Understand Bias

The Merriam-Webster dictionary defines bias as: an inclination of temperament or outlook; especially: a personal and sometimes unreasoned judgment: prejudice. 

bi-as: an inclination of temperament or outlook; especially : a personal and sometimes unreasoned judgment : prejudice

Biases can come in two forms: Personal and Organizational. Both types of biases can have a negative impact on building diverse and welcoming workplaces. 

Personal Bias

Personal bias is a person’s belief about a particular group of people, positive or negative. It can cause us to make incorrect assumptions about others based on our expectations about behaviour rather than on actual behaviour.  

Biases often happen as a result of differences between people.  For instance:

  • Body language is expressed differently in different cultures. For example, in Canada eye contact is associated with honest communication however in some Latin and Asian countries averted eyes are a sign of respect. Similarly, people from some cultures do not feel comfortable shaking hands. Some people may view this as lack of respect or ignorance.
  • In many cultures, religion is a more dominate part of life than it is in Canadian culture.  Workers from some cultures may also have different religious beliefs and follow certain customs.
  • Grooming, food preferences, cooking and attire vary from country to country and culture to culture.  For example, some people wear a headdress as part of their custom and to remain true to their beliefs may want to wear it in their workplace.

These differences need to be respected, where possible, and certainly not ignored.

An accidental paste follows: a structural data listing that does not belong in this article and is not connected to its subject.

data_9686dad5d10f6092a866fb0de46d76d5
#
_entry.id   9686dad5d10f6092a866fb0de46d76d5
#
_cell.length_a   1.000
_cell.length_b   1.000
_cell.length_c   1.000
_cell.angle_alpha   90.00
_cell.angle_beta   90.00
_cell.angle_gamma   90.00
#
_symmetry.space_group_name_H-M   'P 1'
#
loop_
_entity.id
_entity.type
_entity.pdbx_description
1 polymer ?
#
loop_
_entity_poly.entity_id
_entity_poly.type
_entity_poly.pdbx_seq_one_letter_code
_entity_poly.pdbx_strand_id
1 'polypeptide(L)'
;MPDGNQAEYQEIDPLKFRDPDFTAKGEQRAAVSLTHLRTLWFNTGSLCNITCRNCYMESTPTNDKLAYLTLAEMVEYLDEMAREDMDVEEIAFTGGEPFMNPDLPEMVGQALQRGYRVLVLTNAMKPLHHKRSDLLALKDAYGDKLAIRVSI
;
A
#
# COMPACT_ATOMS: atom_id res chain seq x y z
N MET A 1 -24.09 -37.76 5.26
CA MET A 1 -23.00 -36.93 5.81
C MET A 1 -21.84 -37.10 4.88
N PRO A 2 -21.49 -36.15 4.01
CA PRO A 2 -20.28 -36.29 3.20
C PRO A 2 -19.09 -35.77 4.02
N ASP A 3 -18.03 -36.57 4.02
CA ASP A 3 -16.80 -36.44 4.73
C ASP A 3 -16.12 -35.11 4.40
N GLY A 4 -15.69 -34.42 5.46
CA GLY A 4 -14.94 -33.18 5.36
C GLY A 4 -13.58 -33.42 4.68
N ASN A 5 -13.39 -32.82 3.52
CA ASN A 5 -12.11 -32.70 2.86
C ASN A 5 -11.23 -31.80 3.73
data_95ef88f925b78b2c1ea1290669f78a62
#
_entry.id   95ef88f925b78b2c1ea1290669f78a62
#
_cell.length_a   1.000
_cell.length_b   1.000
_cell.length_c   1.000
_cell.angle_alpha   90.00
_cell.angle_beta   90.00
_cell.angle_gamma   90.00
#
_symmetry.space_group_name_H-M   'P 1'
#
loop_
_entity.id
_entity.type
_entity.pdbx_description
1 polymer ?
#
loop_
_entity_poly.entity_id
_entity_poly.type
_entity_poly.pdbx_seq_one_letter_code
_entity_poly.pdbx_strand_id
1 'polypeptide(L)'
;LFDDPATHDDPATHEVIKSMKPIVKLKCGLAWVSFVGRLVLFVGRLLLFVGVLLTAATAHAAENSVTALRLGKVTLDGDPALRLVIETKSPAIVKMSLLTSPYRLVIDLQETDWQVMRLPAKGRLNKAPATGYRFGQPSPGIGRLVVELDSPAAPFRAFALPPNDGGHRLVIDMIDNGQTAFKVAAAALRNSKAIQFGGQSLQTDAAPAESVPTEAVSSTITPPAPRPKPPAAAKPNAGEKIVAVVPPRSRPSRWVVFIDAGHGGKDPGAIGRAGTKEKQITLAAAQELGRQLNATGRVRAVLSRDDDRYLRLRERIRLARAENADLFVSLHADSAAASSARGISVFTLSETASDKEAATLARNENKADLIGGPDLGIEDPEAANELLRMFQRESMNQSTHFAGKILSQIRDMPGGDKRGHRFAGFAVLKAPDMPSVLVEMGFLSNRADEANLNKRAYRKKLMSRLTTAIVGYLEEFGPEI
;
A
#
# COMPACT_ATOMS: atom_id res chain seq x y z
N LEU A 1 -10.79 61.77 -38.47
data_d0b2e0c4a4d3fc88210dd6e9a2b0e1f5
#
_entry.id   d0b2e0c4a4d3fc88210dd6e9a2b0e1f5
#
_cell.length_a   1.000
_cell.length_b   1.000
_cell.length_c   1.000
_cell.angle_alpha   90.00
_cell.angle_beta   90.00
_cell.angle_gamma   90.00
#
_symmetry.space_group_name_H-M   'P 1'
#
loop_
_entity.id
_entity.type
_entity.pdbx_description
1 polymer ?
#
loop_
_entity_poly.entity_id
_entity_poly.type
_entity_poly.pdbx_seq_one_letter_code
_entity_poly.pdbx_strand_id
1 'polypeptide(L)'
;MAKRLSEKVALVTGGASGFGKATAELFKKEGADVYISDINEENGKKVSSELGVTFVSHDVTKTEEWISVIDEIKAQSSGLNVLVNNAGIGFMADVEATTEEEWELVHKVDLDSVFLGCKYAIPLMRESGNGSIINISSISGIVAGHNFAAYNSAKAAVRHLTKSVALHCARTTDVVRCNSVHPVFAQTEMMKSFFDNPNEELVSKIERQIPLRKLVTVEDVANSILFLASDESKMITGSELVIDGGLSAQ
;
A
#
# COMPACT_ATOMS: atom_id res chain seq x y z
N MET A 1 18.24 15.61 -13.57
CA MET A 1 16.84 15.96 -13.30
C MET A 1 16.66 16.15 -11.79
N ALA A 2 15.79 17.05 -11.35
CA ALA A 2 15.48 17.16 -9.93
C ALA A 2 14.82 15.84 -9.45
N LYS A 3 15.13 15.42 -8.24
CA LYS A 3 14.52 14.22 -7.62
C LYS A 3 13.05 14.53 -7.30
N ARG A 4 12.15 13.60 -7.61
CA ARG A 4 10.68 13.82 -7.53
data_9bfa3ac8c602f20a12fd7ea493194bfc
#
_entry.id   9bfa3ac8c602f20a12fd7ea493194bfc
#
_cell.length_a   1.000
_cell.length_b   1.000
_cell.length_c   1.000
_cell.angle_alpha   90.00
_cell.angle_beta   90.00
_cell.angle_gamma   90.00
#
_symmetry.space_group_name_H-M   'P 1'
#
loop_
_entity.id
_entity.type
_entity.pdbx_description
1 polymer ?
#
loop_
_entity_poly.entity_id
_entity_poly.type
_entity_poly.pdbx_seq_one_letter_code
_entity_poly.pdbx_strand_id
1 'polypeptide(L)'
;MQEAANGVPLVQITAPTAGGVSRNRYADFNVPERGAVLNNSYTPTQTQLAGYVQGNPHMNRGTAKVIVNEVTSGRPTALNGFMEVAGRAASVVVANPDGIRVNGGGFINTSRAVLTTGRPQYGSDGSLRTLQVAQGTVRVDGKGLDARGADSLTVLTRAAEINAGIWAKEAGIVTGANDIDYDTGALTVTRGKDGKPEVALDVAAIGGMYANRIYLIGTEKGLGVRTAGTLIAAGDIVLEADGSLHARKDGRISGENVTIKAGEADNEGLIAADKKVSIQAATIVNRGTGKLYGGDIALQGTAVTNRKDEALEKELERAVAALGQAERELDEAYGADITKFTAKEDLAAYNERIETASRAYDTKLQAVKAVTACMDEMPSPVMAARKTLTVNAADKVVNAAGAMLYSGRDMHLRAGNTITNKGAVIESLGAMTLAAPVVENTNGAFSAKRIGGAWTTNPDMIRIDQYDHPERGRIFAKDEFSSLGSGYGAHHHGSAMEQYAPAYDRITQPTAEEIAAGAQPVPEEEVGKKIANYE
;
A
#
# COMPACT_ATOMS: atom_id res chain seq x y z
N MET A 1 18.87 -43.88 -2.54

How to Combat Personal Bias

The best way to start is to become aware of potential biases and make concerted efforts to understand and change them.  Remember, bias can apply to any difference (for example, individuals with a disability or who speak a different language, sex, age, religious beliefs etc.)  Here are some ideas to raise your awareness and help you combat personal bias:

6 Steps to Changing Personal Bias

  1. Reflect: Spend time reflecting on the biases that you might have. Think through how they might have been formed and if they are based on sound logic or reason.
  2. Confront: Consider why you might be holding onto a bias. Is it because of fear? A preventative measure based on a bad experience? Is it because of security? A crutch that helps you feel better about yourself?
  3. Engage: One of the best ways to eliminate bias is to prove it wrong through personal experience and engagement. Have a conversation with someone from a different culture or background. Take note of how getting to know them as an individual helped to dispel your bias.
  4. Commit: Commit to experiencing individuals. Remember that everyone is unique, not a stereotype of a group. Make your relationships about the individual, not about group membership.
  5. Maintain: Embrace each opportunity to meet new people of all kinds and appreciate the differences and unique elements that make that person who they are.
  6. Discuss: Talk about your experiences with biases and with overcoming them. Encourage others to talk about their experiences too. Use discussion to help point out lingering blind spots and how to build a bias-free workplace.

Organizational Bias